Tuesday, May 8, 2012

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Hands-on Whiskey Distilling Class in Colorado

For the past several years, the American Distilling Institute has offered small hands-on classes for aspiring distillers and those who want to know more about distilling. ADI president Bill Owens once (in)famously fermented and distilled doughnuts at one of these five-day workshops. Owens, it must be noted, has an impish side and likes tweaking peoples' notions of proper whiskey.

June 3-8, ADI is holding another class. I've got nothing to do with this; just passing on information. This class will be led by distiller Jordan Via. Via has led similar events at Sweetwater Distilling (in Petaluma, CA), but is now plying his trade at Breckenridge Distillery, site of next month's get-together. 

The class includes;
  • Denver International Airport shuttle to and from Breckenridge 
  • Sunday night welcome BBQ 
  • Five nights lodging in Breckenridge
  • Breakfasts and lunches    
  • Hands-on instruction with Master Distiller Jordan Via (Monday through Thursday)  
  • Demonstrations and presentations by industry professionals and suppliers 
  • Optional morning walk with ADI President, Bill Owens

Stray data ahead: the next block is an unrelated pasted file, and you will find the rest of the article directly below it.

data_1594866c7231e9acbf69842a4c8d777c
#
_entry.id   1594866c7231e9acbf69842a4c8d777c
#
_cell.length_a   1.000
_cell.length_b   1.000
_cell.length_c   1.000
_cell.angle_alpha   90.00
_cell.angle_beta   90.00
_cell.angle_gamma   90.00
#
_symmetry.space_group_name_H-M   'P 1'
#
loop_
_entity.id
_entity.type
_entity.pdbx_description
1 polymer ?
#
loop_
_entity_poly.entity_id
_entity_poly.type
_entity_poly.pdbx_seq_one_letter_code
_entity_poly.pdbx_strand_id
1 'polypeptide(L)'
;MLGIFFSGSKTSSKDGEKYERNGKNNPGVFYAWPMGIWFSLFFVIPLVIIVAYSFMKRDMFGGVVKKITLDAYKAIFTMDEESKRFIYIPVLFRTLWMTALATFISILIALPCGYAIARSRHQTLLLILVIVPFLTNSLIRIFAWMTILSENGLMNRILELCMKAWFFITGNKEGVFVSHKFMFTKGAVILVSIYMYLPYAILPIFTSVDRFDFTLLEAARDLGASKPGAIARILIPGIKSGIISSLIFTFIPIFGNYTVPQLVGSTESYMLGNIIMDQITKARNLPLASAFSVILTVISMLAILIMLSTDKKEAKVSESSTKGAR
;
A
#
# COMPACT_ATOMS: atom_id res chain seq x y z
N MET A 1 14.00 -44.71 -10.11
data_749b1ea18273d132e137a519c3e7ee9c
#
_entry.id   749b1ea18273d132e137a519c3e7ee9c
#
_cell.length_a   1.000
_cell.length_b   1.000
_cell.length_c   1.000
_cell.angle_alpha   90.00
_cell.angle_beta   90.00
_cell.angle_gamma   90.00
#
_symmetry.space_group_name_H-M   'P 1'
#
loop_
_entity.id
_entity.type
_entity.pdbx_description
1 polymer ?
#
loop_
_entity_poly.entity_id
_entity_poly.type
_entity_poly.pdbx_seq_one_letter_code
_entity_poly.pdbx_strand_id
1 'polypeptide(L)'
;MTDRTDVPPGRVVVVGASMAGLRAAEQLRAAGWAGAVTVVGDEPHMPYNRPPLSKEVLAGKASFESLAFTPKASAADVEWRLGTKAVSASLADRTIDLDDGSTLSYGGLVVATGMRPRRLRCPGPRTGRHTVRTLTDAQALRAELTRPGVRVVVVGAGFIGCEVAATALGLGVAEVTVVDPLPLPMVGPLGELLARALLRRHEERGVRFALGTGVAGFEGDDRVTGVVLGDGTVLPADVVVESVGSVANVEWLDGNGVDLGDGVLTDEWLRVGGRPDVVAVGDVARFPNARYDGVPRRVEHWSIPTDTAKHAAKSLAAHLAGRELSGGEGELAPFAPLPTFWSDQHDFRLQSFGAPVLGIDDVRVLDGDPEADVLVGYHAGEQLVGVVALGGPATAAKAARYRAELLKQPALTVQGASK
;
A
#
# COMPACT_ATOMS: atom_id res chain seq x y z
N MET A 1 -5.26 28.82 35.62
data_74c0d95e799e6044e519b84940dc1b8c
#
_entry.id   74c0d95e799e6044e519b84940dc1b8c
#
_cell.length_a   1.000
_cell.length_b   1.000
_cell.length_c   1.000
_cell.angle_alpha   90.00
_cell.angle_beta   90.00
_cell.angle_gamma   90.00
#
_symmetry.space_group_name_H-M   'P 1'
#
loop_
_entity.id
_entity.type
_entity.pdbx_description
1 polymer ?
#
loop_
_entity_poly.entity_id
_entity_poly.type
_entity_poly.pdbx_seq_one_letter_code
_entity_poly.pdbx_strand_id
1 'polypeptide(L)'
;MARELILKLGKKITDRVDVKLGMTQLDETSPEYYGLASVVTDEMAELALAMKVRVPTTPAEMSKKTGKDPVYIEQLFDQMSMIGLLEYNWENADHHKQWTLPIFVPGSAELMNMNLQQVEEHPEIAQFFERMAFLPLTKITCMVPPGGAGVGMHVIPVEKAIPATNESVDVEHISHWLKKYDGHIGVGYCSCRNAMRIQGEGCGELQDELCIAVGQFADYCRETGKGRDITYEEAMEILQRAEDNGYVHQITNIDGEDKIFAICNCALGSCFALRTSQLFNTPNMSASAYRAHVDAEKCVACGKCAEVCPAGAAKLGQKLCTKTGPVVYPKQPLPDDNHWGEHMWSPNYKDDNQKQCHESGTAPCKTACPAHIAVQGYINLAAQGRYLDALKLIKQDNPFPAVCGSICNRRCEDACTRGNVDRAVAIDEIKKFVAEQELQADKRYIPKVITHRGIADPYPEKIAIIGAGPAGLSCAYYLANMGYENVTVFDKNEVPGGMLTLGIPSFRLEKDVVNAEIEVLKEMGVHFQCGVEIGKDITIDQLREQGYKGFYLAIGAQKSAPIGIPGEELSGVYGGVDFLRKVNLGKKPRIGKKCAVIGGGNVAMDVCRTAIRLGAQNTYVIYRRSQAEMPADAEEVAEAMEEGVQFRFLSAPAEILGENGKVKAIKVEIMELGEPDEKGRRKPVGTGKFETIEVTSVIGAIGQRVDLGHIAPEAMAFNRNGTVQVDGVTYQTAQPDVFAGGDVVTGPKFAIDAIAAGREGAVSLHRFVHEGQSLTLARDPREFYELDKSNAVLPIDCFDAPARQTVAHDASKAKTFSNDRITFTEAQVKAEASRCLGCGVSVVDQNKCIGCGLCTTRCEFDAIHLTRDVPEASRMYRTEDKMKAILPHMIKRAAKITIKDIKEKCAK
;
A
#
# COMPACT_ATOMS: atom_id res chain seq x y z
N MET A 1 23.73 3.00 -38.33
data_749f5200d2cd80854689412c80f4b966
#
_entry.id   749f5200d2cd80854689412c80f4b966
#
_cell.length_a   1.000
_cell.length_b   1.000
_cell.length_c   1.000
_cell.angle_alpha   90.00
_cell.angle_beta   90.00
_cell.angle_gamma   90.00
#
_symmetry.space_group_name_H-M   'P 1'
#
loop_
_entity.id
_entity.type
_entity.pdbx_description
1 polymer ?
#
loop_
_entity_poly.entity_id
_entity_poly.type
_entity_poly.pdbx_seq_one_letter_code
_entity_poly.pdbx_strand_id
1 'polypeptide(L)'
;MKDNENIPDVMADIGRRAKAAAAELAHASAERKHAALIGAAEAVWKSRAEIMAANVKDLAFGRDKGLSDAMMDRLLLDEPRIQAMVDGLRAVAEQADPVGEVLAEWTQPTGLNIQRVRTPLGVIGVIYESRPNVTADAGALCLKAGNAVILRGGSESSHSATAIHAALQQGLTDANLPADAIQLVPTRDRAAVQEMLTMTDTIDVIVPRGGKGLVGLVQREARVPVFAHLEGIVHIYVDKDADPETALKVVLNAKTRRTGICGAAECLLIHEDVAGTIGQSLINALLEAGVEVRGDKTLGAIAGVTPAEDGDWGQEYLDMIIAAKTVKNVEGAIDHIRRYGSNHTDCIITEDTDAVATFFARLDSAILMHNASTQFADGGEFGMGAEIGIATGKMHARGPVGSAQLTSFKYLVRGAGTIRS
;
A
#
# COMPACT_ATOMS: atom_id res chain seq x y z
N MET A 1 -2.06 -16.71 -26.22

Attendees will participate in the process from charging the still with distillers' beer to the final steps of wresting the usable alcohol from that beer. Since this is a slow process, there will be breaks during which speakers will talk about aging, blending, distribution, marketing, branding, sourcing materials and other topics about opening and running a distillery. Lots of smelling and tasting.

Distiller Jordan Via explaining how to run a still
The five-day class is $3,500. Owens tells me that, at that price, most of the attendees already have done their reading and are seriously considering either launching a distillery or — in the case of the occasional sommelier who signs up — are professionals in the beverage field who want to expand their knowledge of how spirits are made. For more details, head over to the American Distilling Institute's website.

For first-time drinkers in Colorado, Owens offers words of advice: "...[C]onsuming alcoholic beverages at high altitude can get you drunk fast, so limit your drinks to 1 per hour. Bottom's up!"

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